Insurance Fraud: What You Need To Know
Insurance fraud is a serious crime and is prosecuted aggressively. Make sure you know what constitutes fraud so you don’t find yourself in severe legal trouble.
Defining Insurance Fraud
When someone deceives an insurance agency in order to receive benefits that are not their own, this is insurance fraud.
Different people can be found guilty of committing insurance fraud, including:
- The insurance company itself
Hard fraud occurs when the defendant actively planned to defraud the insurance agency. A commonly known example is someone setting their home on fire in order to collect their homeowner’s insurance money.
In hard fraud cases, the accident is intentionally caused by the person seeking the payout.
Soft fraud cases are the most common. This occurs when an individual sees an opportunity and lies about the incident's circumstances to make more money through their insurance.
An example of soft fraud would be exaggerating the severity of an accident in order to get more money for damages. The accident did occur and was not planned in advance, but the policyholder fabricated certain details to get higher compensation. Soft fraud is sometimes referred to as “opportunity fraud.”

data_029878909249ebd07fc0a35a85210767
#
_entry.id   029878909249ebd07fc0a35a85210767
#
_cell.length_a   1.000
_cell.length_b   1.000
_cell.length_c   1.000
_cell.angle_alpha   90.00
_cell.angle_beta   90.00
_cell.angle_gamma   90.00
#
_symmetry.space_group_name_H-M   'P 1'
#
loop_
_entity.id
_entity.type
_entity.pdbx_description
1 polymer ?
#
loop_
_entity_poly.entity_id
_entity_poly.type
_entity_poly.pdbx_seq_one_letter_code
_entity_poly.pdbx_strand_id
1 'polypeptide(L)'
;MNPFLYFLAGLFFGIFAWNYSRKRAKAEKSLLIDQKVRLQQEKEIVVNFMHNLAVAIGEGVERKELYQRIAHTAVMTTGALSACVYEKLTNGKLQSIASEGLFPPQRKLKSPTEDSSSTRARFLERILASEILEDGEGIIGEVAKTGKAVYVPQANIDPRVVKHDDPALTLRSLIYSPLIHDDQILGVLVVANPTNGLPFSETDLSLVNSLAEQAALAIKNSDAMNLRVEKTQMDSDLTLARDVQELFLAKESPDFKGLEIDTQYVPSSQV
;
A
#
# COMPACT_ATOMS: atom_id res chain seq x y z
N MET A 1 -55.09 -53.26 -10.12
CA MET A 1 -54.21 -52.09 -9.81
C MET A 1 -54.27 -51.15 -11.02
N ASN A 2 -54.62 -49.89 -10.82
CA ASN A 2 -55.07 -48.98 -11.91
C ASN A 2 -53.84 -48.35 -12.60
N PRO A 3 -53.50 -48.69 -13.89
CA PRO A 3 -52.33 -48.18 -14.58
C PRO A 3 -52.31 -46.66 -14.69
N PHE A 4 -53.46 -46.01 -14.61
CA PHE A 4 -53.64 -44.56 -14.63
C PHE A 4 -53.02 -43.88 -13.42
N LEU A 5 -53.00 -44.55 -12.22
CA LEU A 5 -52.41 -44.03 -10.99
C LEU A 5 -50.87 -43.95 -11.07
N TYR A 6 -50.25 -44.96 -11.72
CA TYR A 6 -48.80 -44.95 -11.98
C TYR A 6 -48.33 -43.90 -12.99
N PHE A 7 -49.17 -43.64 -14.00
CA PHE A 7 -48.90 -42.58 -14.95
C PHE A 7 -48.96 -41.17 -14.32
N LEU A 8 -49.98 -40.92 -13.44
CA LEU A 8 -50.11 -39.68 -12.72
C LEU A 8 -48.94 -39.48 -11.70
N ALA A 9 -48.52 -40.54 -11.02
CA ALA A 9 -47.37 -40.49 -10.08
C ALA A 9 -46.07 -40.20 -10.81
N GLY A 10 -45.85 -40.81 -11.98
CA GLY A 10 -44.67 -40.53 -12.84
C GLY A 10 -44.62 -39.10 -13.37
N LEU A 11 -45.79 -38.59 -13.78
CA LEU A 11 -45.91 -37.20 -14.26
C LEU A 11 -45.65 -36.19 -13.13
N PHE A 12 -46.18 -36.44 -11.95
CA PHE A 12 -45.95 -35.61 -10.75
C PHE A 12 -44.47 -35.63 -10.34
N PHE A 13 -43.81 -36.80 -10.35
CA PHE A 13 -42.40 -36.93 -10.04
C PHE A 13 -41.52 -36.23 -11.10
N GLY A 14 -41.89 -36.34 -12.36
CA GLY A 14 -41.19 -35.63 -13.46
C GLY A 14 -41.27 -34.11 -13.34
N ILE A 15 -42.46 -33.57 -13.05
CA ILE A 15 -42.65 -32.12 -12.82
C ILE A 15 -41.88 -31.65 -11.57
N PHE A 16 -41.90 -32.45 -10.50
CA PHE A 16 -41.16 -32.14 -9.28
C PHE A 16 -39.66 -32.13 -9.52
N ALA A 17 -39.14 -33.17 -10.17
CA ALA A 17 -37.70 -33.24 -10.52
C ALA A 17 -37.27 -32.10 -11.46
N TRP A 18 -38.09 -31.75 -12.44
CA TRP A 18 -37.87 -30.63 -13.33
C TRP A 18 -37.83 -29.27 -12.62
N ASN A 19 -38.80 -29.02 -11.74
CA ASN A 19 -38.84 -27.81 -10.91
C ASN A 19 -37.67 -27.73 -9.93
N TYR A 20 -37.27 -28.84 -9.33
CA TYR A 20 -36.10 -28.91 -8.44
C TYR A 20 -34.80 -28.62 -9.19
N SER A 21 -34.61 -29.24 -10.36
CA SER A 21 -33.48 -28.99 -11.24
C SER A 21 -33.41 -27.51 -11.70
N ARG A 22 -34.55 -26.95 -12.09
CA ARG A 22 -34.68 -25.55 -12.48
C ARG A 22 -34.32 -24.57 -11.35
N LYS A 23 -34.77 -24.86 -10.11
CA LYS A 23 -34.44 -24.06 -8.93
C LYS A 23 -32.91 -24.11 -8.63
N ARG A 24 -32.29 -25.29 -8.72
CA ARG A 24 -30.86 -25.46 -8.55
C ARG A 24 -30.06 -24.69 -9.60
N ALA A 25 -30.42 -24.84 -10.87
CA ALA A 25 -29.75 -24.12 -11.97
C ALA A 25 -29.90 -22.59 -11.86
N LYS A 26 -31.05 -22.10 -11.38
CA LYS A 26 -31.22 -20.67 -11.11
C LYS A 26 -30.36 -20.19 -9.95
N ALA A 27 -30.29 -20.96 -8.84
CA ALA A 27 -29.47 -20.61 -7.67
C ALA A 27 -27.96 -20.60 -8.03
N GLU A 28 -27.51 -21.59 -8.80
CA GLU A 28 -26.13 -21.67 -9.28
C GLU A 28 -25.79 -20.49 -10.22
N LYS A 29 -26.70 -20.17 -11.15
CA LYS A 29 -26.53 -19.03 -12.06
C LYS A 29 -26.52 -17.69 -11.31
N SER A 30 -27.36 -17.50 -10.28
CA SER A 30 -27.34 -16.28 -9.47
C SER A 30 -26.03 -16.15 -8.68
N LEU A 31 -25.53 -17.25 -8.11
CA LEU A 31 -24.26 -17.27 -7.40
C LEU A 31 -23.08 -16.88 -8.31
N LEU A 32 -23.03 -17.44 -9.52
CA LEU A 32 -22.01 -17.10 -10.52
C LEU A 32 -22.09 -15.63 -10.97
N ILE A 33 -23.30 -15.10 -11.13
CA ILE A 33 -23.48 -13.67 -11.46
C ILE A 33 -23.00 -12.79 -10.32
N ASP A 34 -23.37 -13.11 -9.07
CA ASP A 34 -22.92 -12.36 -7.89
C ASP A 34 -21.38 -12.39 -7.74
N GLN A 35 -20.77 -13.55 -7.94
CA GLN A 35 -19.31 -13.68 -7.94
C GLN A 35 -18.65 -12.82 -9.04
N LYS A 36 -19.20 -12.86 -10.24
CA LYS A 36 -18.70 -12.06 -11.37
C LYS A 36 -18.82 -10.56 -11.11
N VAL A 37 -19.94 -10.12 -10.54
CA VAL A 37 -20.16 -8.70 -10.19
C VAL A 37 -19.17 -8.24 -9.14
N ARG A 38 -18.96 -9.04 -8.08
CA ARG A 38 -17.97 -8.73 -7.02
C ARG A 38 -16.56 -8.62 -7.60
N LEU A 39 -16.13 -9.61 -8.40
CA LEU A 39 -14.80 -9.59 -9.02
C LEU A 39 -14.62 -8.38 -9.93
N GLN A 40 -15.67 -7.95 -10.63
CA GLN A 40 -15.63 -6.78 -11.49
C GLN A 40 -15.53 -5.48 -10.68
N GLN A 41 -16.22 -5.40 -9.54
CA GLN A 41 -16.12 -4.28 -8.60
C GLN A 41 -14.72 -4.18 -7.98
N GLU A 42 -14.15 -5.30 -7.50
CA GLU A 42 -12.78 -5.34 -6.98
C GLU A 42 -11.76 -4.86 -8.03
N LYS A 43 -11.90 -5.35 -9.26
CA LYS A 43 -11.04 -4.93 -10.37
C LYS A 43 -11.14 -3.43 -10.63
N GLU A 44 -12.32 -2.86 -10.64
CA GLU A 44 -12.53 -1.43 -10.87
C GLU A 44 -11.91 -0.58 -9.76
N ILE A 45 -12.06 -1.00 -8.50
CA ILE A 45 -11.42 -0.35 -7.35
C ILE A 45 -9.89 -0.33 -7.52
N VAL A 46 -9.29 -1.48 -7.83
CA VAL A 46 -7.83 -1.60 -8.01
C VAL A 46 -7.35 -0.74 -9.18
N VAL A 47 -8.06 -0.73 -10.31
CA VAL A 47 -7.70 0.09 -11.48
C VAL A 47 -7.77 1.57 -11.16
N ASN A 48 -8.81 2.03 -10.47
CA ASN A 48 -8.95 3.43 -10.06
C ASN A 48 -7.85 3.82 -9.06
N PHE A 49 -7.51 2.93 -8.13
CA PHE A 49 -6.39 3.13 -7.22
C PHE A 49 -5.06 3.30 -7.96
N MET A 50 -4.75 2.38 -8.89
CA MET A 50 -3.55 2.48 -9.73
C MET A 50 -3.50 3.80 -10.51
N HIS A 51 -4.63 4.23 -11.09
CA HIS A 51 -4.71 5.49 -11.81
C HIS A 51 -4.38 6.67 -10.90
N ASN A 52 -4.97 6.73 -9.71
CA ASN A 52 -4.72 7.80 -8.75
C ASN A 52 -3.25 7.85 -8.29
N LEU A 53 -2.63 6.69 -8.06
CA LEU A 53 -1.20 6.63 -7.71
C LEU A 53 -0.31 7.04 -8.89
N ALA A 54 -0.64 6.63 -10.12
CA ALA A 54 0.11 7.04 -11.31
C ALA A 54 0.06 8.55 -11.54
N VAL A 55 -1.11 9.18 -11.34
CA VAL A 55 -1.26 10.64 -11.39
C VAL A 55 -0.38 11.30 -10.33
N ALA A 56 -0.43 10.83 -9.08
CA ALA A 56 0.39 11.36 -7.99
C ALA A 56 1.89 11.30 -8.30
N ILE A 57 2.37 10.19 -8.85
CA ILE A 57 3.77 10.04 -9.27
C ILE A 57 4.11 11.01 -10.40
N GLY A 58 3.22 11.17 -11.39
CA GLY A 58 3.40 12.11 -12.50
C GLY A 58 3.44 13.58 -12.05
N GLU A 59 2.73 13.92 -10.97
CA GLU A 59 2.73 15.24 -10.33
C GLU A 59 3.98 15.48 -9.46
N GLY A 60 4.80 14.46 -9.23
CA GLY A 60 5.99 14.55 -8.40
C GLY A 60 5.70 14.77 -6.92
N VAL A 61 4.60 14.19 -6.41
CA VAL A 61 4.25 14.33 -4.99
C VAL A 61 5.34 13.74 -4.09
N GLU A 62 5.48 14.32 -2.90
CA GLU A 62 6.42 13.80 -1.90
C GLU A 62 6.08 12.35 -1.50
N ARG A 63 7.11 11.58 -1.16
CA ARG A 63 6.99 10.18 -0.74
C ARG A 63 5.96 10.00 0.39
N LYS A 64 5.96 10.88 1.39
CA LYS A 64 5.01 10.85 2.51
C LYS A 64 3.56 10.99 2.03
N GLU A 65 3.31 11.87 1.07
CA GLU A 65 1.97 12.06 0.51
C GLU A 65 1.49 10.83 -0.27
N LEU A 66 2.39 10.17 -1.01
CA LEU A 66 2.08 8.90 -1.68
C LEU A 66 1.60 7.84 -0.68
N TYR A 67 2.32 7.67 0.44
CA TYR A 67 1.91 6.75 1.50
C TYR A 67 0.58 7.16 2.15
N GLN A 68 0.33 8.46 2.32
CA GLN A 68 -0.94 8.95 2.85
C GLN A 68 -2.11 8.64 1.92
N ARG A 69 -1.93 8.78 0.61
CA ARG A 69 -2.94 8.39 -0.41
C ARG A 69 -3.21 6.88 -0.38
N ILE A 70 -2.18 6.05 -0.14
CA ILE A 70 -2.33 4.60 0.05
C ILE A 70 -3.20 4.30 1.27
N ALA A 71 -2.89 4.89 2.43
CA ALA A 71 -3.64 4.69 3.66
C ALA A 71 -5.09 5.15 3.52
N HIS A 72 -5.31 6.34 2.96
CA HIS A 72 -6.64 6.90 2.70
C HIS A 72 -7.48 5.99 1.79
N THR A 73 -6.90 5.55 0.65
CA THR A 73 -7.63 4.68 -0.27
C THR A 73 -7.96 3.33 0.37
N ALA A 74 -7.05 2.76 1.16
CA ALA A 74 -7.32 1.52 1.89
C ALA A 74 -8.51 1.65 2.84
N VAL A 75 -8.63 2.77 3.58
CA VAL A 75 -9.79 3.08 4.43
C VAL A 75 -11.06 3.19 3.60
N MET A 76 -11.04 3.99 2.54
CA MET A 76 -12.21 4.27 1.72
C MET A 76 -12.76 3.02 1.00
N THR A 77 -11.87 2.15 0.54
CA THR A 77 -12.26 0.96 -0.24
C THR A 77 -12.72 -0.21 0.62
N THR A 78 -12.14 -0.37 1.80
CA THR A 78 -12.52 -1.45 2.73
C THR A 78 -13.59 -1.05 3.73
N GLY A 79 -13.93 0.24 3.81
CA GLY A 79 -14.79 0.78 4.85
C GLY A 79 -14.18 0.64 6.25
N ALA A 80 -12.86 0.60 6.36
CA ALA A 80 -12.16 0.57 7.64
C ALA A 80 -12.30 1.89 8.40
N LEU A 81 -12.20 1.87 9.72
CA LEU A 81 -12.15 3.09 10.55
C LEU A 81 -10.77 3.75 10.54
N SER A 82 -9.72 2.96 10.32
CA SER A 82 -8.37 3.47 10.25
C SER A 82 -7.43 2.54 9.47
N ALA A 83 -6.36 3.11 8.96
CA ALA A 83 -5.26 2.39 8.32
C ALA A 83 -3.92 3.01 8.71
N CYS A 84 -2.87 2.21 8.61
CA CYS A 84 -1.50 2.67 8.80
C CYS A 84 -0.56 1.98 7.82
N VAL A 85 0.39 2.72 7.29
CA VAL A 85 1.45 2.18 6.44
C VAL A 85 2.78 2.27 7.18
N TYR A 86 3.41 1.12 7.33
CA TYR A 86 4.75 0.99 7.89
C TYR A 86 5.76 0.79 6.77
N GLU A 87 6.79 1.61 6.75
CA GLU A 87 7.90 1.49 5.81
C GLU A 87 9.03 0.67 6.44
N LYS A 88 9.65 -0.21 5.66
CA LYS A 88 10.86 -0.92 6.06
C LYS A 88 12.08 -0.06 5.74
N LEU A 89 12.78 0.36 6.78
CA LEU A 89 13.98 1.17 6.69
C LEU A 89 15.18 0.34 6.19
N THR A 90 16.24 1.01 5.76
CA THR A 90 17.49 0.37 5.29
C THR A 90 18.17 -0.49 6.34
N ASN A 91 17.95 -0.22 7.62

Elements of Insurance Fraud
In order to prove that the defendant was guilty of committing insurance fraud, certain factors must be proven to be true.
- The individual knowingly made false statements with the intent to deceive the insurance agency.
- The false statement was directly regarding the incident in question.
- The lie was significant enough to impact the value of the claim.
If you have been charged with insurance fraud, you are facing a felony conviction with major consequences.
- Less than $20,000 value: third-degree felony, up to five years in prison
- Between $20,000 and $99,999: second-degree felony, up to 15 years in prison
- Over 100,000: first-degree felony, up to 30 years in prison
You may also face expensive civil fines, in addition to these criminal penalties.
Insurance fraud may not sound as serious as a violent crime like assault or armed robbery, but don’t let that fool you. If you are facing insurance fraud charges, there is a lot at stake. In some cases, fraud can become a federal offense. You will need a strong defense team to help you fight these charges. Contact Hager & Schwartz, P.A. today to get started; we go the extra mile for every case.